No laptop in the classroom equals less distraction, more work

I have a confession. Last semester, I visited Facebook during class. I shopped for shoes, checked my email and even chatted with a sibling (while she was at work in Florida). Of course, I occasionally took notes and even looked up from time to time so that I would appear attentive. I am not the only one. I can see that my classmates are equally distracted with email and Facebook; one even designs t-shirts during Torts.

I have done none of these things this semester. Not because I suddenly gained willpower, however, but because I reverted to the Stone Age. With only pen, paper and a book in front of me, the distractions are minimal. I’ve noticed more hand-note takers this semester as well, as grades must have shown that more attention and less web-surfing are in order.

Our professors share my disdain for technology in class. Professor C. expressed her reluctance to allow computers in class because she feels students interact less. However, she allows them. Professor B. outlawed all technology completely. He even seems a little wary of mechanical pencils. In that class, from the beginning, I paid better attention, took better notes and generally understood the material better from the start. Others, however, seem to take pleasure from catching students online and off guard.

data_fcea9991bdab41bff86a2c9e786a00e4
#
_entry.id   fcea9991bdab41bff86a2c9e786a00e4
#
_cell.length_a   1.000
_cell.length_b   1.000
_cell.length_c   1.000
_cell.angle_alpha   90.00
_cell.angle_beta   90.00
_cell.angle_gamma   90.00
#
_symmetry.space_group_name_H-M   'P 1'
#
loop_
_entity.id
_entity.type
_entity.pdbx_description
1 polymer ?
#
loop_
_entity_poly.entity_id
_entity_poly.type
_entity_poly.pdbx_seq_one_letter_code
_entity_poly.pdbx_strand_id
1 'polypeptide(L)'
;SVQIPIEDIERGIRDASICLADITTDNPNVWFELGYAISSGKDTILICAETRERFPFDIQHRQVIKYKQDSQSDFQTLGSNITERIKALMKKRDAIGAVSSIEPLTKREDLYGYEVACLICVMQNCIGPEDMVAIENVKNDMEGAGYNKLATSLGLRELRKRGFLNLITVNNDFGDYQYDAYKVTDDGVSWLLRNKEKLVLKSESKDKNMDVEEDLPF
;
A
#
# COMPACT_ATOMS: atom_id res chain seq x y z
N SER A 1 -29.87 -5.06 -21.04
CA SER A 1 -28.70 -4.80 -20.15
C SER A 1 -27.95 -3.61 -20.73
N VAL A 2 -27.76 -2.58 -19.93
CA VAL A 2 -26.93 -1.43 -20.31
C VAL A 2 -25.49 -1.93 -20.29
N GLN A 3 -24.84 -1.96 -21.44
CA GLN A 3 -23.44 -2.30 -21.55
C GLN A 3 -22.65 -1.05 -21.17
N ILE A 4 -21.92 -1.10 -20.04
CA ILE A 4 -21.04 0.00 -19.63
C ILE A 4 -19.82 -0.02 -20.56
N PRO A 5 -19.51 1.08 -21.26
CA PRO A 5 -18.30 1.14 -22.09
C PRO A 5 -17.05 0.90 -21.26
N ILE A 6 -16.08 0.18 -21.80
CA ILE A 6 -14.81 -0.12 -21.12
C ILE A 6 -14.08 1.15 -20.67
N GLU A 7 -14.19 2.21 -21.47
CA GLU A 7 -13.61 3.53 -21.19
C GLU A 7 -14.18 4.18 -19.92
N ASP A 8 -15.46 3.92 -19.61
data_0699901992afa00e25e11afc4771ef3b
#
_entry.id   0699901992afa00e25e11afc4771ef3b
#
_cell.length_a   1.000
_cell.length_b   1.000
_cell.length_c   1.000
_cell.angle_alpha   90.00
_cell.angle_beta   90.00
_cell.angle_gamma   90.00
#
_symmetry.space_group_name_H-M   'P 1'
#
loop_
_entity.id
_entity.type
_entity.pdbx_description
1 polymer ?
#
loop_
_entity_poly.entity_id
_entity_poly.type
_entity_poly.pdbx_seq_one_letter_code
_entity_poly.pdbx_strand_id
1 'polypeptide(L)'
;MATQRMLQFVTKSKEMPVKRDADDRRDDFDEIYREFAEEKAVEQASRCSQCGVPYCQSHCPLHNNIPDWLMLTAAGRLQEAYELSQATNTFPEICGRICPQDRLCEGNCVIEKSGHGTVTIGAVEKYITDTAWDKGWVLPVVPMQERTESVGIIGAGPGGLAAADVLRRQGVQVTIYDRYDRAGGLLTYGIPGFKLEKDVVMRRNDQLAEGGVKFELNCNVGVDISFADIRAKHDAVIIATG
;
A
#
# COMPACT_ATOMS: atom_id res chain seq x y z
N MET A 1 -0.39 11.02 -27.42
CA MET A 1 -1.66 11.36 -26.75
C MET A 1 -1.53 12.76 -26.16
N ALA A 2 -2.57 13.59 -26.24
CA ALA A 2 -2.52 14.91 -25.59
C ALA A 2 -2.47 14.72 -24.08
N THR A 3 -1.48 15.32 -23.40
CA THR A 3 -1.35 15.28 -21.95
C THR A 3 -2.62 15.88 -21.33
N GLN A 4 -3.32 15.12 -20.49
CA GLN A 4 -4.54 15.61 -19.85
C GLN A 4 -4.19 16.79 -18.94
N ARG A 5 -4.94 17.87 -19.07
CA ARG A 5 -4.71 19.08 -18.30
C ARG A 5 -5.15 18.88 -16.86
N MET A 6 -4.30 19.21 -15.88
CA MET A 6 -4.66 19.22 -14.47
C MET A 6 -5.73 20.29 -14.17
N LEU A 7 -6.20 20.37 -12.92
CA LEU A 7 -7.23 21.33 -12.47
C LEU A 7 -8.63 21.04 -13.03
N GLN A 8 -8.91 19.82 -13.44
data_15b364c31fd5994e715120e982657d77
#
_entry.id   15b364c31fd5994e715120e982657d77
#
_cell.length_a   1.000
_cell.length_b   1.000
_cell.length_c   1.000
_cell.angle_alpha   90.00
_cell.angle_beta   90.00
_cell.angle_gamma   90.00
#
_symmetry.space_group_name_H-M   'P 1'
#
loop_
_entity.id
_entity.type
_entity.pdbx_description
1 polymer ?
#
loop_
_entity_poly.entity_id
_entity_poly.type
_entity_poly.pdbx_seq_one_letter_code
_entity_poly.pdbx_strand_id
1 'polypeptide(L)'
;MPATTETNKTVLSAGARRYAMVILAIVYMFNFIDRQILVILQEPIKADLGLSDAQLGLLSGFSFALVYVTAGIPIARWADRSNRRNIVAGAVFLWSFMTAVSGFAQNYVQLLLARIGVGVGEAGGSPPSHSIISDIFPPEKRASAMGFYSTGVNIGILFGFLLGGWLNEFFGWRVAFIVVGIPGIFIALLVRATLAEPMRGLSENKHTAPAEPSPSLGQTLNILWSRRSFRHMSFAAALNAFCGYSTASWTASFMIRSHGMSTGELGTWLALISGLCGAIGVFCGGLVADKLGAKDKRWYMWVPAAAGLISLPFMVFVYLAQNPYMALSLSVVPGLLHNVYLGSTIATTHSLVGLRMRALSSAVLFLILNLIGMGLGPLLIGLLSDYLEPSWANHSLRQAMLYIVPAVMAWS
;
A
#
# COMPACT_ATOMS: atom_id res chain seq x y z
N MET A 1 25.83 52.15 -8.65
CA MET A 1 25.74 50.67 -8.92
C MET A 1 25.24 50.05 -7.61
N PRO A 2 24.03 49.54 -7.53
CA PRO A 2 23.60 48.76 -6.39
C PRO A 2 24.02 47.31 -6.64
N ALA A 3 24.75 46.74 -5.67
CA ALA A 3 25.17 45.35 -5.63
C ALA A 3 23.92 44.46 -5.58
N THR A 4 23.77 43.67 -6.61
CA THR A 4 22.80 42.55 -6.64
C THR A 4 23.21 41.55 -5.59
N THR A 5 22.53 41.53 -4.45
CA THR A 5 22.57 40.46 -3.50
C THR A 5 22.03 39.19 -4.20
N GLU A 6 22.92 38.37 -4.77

Manual note taking has become tedious, however. I have stacks of handwritten pages to type so that I can add them to my outline. In Professor B.’s class, massive shuffling noises disrupt the flow of discussion when he asks questions pertaining to previous material (which is often). A simple electronic search would find us all with the right information with just a click should computers be copasetic.

So, looking at this stack, do I return to my trusty digital notes? Or, should I continue the semester with handwritten scribbles and smudges? Are Professors B. and C. right in their conclusion that computers equal distracted, and therefore less educated, students? I do think fewer computers would make for livelier debate because more students would actually know what was happening. A strict ban on laptops in the classroom, or denial of Internet access during class would get the job done. Although an administrative ban could force all of us to engage more, my guess is that administrators won’t ever be so bold. It may be up to us to act like adults and refrain from the ceaseless wonders found online.

However, a few more five-minute silences after a professor asks a question and receives no response might just cause them to take grassroots action to give our laptops the boot.

By Merideth Kimble a first-year student at the University of San Diego School of Law and columnist for The National Jurist.

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